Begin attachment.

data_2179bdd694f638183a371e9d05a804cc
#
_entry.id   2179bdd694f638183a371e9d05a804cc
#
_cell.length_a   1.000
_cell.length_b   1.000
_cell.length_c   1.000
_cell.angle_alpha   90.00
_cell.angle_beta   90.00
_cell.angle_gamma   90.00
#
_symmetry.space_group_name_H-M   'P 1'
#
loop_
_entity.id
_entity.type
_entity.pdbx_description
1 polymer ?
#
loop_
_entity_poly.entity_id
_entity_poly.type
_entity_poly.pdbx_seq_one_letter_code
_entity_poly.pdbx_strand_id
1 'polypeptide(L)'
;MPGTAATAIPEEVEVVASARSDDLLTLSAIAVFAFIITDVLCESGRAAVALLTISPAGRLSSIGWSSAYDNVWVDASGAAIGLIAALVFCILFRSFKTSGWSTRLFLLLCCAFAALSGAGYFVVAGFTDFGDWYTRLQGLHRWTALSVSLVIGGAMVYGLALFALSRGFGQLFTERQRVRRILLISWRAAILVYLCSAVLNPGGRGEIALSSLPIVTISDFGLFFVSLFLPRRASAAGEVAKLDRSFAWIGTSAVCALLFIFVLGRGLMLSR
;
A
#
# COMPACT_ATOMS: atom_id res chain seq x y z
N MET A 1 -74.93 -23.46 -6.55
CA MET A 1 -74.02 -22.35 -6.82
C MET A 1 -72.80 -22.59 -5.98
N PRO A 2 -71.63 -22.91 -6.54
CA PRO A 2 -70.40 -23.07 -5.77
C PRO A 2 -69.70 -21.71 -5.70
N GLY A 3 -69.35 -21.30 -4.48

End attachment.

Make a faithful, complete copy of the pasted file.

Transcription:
data_2179bdd694f638183a371e9d05a804cc
#
_entry.id   2179bdd694f638183a371e9d05a804cc
#
_cell.length_a   1.000
_cell.length_b   1.000
_cell.length_c   1.000
_cell.angle_alpha   90.00
_cell.angle_beta   90.00
_cell.angle_gamma   90.00
#
_symmetry.space_group_name_H-M   'P 1'
#
loop_
_entity.id
_entity.type
_entity.pdbx_description
1 polymer ?
#
loop_
_entity_poly.entity_id
_entity_poly.type
_entity_poly.pdbx_seq_one_letter_code
_entity_poly.pdbx_strand_id
1 'polypeptide(L)'
;MPGTAATAIPEEVEVVASARSDDLLTLSAIAVFAFIITDVLCESGRAAVALLTISPAGRLSSIGWSSAYDNVWVDASGAAIGLIAALVFCILFRSFKTSGWSTRLFLLLCCAFAALSGAGYFVVAGFTDFGDWYTRLQGLHRWTALSVSLVIGGAMVYGLALFALSRGFGQLFTERQRVRRILLISWRAAILVYLCSAVLNPGGRGEIALSSLPIVTISDFGLFFVSLFLPRRASAAGEVAKLDRSFAWIGTSAVCALLFIFVLGRGLMLSR
;
A
#
# COMPACT_ATOMS: atom_id res chain seq x y z
N MET A 1 -74.93 -23.46 -6.55
CA MET A 1 -74.02 -22.35 -6.82
C MET A 1 -72.80 -22.59 -5.98
N PRO A 2 -71.63 -22.91 -6.54
CA PRO A 2 -70.40 -23.07 -5.77
C PRO A 2 -69.70 -21.71 -5.70
N GLY A 3 -69.35 -21.30 -4.48